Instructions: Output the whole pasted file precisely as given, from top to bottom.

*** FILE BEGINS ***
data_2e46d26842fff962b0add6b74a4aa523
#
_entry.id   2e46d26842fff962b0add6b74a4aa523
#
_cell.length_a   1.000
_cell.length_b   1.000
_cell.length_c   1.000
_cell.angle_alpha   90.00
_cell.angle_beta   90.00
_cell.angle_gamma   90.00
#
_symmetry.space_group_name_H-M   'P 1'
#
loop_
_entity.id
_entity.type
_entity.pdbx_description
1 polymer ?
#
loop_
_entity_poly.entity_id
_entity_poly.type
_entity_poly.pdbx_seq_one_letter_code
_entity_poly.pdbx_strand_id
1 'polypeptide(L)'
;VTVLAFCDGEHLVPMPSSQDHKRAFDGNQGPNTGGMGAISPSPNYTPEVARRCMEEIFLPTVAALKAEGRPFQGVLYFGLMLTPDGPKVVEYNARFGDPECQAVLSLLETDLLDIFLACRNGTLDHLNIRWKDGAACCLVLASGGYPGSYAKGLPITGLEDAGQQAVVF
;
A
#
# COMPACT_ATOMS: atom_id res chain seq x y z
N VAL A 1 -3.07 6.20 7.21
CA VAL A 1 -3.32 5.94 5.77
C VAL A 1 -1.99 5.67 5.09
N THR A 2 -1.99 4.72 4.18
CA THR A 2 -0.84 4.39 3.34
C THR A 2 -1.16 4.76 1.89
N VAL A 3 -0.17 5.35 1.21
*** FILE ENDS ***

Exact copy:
data_2e46d26842fff962b0add6b74a4aa523
#
_entry.id   2e46d26842fff962b0add6b74a4aa523
#
_cell.length_a   1.000
_cell.length_b   1.000
_cell.length_c   1.000
_cell.angle_alpha   90.00
_cell.angle_beta   90.00
_cell.angle_gamma   90.00
#
_symmetry.space_group_name_H-M   'P 1'
#
loop_
_entity.id
_entity.type
_entity.pdbx_description
1 polymer ?
#
loop_
_entity_poly.entity_id
_entity_poly.type
_entity_poly.pdbx_seq_one_letter_code
_entity_poly.pdbx_strand_id
1 'polypeptide(L)'
;VTVLAFCDGEHLVPMPSSQDHKRAFDGNQGPNTGGMGAISPSPNYTPEVARRCMEEIFLPTVAALKAEGRPFQGVLYFGLMLTPDGPKVVEYNARFGDPECQAVLSLLETDLLDIFLACRNGTLDHLNIRWKDGAACCLVLASGGYPGSYAKGLPITGLEDAGQQAVVF
;
A
#
# COMPACT_ATOMS: atom_id res chain seq x y z
N VAL A 1 -3.07 6.20 7.21
CA VAL A 1 -3.32 5.94 5.77
C VAL A 1 -1.99 5.67 5.09
N THR A 2 -1.99 4.72 4.18
CA THR A 2 -0.84 4.39 3.34
C THR A 2 -1.16 4.76 1.89
N VAL A 3 -0.17 5.35 1.21